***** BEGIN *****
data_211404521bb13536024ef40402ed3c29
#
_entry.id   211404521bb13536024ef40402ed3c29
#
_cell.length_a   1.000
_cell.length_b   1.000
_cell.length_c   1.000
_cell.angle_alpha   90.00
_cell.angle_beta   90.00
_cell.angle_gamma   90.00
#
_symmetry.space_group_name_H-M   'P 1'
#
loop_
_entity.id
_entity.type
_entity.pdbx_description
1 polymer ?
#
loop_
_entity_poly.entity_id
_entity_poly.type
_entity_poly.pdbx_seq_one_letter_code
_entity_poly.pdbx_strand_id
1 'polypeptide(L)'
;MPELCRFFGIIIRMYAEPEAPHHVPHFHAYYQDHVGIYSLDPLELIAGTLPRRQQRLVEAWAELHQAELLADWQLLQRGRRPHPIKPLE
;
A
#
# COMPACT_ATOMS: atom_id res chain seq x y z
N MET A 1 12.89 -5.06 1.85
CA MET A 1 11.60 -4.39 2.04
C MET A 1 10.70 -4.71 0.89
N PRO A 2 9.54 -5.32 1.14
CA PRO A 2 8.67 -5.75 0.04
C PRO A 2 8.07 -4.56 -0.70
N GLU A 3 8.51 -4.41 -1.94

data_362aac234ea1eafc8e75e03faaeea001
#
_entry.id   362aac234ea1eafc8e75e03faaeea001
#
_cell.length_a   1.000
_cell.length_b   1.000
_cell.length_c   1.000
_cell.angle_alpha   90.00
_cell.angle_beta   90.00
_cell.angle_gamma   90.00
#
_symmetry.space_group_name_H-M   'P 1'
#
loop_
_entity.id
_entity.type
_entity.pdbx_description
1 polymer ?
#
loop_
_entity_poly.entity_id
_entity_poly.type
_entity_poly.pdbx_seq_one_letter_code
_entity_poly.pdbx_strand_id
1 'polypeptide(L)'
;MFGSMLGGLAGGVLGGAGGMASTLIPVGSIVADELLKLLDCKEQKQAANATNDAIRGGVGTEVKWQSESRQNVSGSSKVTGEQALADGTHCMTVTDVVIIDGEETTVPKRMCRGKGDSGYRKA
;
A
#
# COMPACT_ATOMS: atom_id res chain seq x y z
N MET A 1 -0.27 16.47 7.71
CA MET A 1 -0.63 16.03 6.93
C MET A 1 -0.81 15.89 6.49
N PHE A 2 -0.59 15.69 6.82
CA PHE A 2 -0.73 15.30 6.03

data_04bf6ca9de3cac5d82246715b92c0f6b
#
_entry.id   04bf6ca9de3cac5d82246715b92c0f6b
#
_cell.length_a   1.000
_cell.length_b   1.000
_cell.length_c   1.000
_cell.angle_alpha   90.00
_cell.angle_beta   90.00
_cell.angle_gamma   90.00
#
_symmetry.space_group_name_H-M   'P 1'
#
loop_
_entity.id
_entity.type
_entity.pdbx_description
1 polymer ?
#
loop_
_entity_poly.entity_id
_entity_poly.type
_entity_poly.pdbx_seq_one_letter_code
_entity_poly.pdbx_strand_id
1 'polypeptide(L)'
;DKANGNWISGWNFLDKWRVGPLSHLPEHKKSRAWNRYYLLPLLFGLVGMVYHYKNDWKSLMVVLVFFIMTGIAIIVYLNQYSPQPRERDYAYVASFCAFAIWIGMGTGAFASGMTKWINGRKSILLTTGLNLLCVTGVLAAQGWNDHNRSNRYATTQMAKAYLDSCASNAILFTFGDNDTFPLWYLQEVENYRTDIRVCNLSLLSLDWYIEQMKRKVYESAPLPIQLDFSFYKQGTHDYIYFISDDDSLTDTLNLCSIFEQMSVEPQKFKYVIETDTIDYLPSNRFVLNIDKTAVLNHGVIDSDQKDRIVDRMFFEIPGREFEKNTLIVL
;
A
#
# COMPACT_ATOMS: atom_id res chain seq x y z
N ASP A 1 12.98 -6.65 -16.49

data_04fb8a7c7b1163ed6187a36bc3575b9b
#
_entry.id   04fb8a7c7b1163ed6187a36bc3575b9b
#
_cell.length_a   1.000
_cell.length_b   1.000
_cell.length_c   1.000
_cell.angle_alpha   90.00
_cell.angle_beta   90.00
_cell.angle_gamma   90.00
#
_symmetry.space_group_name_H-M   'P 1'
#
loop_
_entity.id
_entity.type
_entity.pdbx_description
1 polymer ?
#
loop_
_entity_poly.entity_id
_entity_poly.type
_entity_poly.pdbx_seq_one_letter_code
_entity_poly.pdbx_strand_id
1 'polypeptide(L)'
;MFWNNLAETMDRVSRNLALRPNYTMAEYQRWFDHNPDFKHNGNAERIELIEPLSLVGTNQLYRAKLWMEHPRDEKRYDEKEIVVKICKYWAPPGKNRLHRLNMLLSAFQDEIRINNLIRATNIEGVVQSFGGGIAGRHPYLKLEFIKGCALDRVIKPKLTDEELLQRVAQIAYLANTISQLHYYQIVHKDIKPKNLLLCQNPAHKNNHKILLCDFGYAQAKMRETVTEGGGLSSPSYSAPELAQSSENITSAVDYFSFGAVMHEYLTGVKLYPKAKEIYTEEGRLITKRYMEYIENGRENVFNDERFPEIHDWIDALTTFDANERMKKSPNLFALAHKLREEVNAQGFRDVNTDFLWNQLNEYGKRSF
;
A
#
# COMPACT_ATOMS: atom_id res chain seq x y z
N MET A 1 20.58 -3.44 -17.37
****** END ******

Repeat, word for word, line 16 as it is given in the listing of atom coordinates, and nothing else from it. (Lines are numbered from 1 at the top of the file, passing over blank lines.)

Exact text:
_entity.type